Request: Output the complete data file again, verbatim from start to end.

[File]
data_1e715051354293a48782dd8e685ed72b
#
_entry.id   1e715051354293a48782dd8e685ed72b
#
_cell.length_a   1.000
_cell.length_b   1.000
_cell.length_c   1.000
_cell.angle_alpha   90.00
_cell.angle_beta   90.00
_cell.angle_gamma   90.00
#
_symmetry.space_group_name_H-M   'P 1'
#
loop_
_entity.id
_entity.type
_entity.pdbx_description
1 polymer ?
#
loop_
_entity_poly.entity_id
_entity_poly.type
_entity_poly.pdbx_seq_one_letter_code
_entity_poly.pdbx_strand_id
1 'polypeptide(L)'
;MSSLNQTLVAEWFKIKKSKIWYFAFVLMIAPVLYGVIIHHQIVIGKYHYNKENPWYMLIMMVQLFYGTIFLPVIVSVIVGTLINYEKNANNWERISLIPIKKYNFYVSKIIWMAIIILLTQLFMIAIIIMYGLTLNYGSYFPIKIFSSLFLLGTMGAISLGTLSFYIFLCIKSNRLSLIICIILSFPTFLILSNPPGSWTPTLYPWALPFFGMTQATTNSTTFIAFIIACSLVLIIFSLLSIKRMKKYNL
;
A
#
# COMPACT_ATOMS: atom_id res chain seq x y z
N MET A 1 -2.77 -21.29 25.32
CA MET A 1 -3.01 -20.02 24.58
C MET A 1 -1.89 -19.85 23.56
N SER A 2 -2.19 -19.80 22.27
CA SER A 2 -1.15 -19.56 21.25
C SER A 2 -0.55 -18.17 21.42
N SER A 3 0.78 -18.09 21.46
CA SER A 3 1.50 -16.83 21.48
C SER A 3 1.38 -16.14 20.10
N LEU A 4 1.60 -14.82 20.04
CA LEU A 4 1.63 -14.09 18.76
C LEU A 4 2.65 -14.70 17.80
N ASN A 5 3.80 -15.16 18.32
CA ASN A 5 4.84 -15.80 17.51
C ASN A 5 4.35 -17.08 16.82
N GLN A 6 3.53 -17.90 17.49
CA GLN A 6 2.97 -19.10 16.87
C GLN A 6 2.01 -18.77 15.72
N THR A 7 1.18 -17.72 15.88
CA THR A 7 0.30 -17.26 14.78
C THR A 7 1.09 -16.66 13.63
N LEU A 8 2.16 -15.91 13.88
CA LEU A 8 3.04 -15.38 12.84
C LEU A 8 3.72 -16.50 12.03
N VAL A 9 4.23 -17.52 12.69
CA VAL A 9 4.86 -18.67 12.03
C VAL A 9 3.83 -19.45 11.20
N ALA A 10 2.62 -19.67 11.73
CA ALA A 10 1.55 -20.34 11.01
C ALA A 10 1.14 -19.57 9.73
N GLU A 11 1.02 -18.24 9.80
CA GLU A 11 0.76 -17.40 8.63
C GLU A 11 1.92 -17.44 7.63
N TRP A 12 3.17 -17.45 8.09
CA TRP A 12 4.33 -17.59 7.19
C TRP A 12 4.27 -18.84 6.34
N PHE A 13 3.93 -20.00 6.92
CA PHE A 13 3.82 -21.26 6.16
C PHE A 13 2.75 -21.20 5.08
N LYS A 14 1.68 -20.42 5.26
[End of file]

data_1e715051354293a48782dd8e685ed72b
#
_entry.id   1e715051354293a48782dd8e685ed72b
#
_cell.length_a   1.000
_cell.length_b   1.000
_cell.length_c   1.000
_cell.angle_alpha   90.00
_cell.angle_beta   90.00
_cell.angle_gamma   90.00
#
_symmetry.space_group_name_H-M   'P 1'
#
loop_
_entity.id
_entity.type
_entity.pdbx_description
1 polymer ?
#
loop_
_entity_poly.entity_id
_entity_poly.type
_entity_poly.pdbx_seq_one_letter_code
_entity_poly.pdbx_strand_id
1 'polypeptide(L)'
;MSSLNQTLVAEWFKIKKSKIWYFAFVLMIAPVLYGVIIHHQIVIGKYHYNKENPWYMLIMMVQLFYGTIFLPVIVSVIVGTLINYEKNANNWERISLIPIKKYNFYVSKIIWMAIIILLTQLFMIAIIIMYGLTLNYGSYFPIKIFSSLFLLGTMGAISLGTLSFYIFLCIKSNRLSLIICIILSFPTFLILSNPPGSWTPTLYPWALPFFGMTQATTNSTTFIAFIIACSLVLIIFSLLSIKRMKKYNL
;
A
#
# COMPACT_ATOMS: atom_id res chain seq x y z
N MET A 1 -2.77 -21.29 25.32
CA MET A 1 -3.01 -20.02 24.58
C MET A 1 -1.89 -19.85 23.56
N SER A 2 -2.19 -19.80 22.27
CA SER A 2 -1.15 -19.56 21.25
C SER A 2 -0.55 -18.17 21.42
N SER A 3 0.78 -18.09 21.46
CA SER A 3 1.50 -16.83 21.48
C SER A 3 1.38 -16.14 20.10
N LEU A 4 1.60 -14.82 20.04
CA LEU A 4 1.63 -14.09 18.76
C LEU A 4 2.65 -14.70 17.80
N ASN A 5 3.80 -15.16 18.32
CA ASN A 5 4.84 -15.80 17.51
C ASN A 5 4.35 -17.08 16.82
N GLN A 6 3.53 -17.90 17.49
CA GLN A 6 2.97 -19.10 16.87
C GLN A 6 2.01 -18.77 15.72
N THR A 7 1.18 -17.72 15.88
CA THR A 7 0.30 -17.26 14.78
C THR A 7 1.09 -16.66 13.63
N LEU A 8 2.16 -15.91 13.88
CA LEU A 8 3.04 -15.38 12.84
C LEU A 8 3.72 -16.50 12.03
N VAL A 9 4.23 -17.52 12.69
CA VAL A 9 4.86 -18.67 12.03
C VAL A 9 3.83 -19.45 11.20
N ALA A 10 2.62 -19.67 11.73
CA ALA A 10 1.55 -20.34 11.01
C ALA A 10 1.14 -19.57 9.73
N GLU A 11 1.02 -18.24 9.80
CA GLU A 11 0.76 -17.40 8.63
C GLU A 11 1.92 -17.44 7.63
N TRP A 12 3.17 -17.45 8.09
CA TRP A 12 4.33 -17.59 7.19
C TRP A 12 4.27 -18.84 6.34
N PHE A 13 3.93 -20.00 6.92
CA PHE A 13 3.82 -21.26 6.16
C PHE A 13 2.75 -21.20 5.08
N LYS A 14 1.68 -20.42 5.26